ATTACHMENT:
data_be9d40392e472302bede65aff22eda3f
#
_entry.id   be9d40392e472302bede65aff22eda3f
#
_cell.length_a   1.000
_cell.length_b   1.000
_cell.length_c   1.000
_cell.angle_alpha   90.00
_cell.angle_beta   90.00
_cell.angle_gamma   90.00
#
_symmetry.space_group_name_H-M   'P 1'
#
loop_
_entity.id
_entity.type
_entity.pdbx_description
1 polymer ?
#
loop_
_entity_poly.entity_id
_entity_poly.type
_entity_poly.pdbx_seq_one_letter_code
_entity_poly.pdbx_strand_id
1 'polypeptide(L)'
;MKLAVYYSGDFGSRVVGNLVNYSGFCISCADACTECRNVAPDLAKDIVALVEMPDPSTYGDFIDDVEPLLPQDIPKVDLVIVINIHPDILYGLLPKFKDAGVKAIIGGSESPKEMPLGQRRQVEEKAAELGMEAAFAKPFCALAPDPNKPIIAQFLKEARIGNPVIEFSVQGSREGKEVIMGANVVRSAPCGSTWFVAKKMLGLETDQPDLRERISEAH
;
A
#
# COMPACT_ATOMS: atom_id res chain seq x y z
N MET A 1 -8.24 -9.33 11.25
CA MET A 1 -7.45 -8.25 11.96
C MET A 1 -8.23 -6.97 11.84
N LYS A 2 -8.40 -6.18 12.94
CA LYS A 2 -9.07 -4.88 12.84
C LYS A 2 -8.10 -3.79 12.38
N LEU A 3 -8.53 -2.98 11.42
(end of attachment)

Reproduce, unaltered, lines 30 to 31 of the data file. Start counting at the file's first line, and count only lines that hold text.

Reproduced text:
# COMPACT_ATOMS: atom_id res chain seq x y z
N MET A 1 -8.24 -9.33 11.25